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'Envisioning Reform: A Revelation Of Purgatory and Anchoritic Compassioun in the Later Middle Ages' / Liz Herbert McAvoy

The Medieval Mystical Tradition in England Papers read at Charney Manor, July 2011 [Exeter Symposium 8], Pages: 141 - 55

Swansea University Author: Liz Herbert McAvoy

Abstract

This essay breaks new ground by examining a hitherto overlooked female-authored text from fifteenth-century Winchester, arguing for its need to be read alongside the writing of Julian of Norwich (d. c. 1416) and Margery Kempe (d. c. 1440) as an example of how a female-focused 'compassioun'...

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Published in: The Medieval Mystical Tradition in England Papers read at Charney Manor, July 2011 [Exeter Symposium 8]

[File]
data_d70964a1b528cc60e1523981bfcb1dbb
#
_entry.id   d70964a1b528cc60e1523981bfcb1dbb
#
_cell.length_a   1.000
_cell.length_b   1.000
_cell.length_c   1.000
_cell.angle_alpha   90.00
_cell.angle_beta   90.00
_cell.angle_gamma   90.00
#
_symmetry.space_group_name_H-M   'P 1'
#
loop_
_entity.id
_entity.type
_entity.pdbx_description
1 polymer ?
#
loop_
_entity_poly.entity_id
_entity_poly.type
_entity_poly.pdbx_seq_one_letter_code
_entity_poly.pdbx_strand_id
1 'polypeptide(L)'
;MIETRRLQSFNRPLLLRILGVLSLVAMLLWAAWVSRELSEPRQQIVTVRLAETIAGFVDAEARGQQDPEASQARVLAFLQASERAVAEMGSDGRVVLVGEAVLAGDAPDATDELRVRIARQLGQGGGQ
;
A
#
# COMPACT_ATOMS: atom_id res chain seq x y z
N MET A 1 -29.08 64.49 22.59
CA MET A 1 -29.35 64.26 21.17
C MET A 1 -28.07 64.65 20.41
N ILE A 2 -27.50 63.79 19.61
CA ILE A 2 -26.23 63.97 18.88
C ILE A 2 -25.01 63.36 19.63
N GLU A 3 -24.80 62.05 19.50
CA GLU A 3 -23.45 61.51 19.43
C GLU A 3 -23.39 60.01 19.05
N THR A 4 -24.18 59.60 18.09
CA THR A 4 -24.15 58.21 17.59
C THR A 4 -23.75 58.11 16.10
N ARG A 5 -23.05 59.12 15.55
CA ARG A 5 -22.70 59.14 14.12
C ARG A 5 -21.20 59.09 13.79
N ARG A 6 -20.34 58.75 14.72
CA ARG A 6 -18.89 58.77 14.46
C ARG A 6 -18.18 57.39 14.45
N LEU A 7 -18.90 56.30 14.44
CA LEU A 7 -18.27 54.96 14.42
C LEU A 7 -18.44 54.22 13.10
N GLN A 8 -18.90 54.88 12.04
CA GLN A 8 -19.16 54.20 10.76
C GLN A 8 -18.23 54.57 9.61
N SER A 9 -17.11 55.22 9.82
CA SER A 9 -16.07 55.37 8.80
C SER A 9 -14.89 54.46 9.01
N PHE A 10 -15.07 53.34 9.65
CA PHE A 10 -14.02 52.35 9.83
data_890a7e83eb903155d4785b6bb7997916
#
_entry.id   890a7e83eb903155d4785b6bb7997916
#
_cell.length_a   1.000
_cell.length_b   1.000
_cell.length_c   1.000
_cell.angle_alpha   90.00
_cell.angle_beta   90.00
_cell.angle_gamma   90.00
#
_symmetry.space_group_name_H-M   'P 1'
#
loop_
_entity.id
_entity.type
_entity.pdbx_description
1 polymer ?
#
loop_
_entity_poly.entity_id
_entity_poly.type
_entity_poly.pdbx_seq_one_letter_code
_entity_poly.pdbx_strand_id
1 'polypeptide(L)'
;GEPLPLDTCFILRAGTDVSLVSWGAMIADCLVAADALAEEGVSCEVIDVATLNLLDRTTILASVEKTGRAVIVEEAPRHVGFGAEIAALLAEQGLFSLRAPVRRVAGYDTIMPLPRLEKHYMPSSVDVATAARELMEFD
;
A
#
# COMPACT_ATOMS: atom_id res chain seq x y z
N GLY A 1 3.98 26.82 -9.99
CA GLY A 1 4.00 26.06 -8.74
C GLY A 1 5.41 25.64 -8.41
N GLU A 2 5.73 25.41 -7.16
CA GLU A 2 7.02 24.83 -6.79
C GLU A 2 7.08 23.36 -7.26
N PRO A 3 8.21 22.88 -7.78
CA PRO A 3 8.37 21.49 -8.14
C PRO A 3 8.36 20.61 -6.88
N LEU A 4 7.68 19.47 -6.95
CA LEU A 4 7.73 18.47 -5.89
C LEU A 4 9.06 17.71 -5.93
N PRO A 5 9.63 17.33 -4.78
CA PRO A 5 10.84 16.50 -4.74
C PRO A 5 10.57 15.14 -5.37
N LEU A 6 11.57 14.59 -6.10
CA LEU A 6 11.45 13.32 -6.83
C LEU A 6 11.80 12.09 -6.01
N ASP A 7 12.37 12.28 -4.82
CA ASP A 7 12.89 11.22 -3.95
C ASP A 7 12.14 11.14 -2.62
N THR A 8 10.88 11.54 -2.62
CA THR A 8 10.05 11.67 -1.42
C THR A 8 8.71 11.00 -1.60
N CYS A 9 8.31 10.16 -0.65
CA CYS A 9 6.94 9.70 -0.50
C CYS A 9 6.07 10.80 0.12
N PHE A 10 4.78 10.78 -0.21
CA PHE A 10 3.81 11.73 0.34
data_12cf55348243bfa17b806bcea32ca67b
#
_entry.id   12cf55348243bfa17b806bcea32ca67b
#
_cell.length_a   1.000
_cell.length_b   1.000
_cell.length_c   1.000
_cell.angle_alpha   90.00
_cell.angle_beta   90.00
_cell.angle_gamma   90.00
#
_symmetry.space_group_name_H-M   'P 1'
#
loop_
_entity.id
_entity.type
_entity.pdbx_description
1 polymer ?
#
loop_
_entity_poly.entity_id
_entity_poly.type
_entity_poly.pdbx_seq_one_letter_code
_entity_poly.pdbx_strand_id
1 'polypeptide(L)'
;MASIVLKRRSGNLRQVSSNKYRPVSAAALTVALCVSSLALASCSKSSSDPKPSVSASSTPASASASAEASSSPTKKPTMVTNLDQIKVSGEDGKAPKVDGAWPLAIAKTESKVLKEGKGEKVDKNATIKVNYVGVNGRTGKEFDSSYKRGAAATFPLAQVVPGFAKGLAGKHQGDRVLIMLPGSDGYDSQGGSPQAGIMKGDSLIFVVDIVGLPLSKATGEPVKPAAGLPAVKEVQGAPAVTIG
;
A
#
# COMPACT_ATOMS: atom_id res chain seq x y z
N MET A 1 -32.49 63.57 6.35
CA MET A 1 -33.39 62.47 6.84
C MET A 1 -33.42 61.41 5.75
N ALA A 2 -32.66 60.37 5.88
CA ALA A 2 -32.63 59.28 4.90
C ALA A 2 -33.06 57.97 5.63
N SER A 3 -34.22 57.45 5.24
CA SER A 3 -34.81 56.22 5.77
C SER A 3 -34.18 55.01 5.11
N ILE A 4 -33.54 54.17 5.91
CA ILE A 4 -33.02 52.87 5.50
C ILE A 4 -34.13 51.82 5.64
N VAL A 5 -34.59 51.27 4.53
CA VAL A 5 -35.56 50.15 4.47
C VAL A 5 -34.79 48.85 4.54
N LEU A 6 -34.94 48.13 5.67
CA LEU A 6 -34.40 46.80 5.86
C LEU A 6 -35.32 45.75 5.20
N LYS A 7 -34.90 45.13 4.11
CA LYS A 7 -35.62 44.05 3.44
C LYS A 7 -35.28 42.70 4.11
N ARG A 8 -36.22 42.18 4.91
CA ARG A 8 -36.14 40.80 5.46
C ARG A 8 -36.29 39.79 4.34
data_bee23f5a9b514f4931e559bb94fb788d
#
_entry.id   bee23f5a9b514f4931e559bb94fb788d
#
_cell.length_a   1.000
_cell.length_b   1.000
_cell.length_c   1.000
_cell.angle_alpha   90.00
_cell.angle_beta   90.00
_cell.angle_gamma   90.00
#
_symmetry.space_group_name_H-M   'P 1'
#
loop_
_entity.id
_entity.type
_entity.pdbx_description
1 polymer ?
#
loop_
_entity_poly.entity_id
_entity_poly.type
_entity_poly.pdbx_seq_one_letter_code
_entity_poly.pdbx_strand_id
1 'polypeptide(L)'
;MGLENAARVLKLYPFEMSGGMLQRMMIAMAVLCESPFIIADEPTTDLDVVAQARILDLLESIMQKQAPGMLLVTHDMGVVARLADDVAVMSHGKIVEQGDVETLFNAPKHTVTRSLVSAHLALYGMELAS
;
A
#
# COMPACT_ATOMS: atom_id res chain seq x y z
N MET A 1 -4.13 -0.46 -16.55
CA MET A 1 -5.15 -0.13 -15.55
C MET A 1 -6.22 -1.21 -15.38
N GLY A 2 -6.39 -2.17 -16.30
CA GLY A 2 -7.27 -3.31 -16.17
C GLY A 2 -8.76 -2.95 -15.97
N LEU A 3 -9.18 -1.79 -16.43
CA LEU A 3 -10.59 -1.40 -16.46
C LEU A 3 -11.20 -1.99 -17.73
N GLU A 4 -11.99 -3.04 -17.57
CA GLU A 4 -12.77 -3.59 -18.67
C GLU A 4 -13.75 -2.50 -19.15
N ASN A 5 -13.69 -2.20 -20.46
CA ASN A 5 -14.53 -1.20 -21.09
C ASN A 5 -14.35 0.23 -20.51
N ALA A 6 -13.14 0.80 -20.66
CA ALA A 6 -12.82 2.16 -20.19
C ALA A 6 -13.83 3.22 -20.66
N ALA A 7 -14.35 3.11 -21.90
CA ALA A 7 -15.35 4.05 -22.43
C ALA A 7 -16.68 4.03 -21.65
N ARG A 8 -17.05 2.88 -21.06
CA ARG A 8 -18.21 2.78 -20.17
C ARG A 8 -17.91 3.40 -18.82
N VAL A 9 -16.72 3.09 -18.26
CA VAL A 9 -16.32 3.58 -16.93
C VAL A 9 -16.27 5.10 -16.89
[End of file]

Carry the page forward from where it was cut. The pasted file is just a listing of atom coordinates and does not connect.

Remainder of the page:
Published: Cambridge D. S. Brewer 2013
Online Access: http://www.boydellandbrewer.com/store/viewItem.asp?idProduct=14188
URI: https://cronfa.swan.ac.uk/Record/cronfa20500
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Abstract: This essay breaks new ground by examining a hitherto overlooked female-authored text from fifteenth-century Winchester, arguing for its need to be read alongside the writing of Julian of Norwich (d. c. 1416) and Margery Kempe (d. c. 1440) as an example of how a female-focused 'compassioun' imbricated the works of late-medieval women within late medieval England. The essay aims to demonstrate that such treatments by medieval women in their writing reflect a movement towards an ultimate feminisation of spiritual discourse that found fertile ground within the impetus for Church reform within the Lancastrian circles of fifteenth century England.
Keywords: Purgatory; women's writing; medieval compassion; fifteenth-century reform
College: College of Arts and Humanities
Start Page: 141
End Page: 55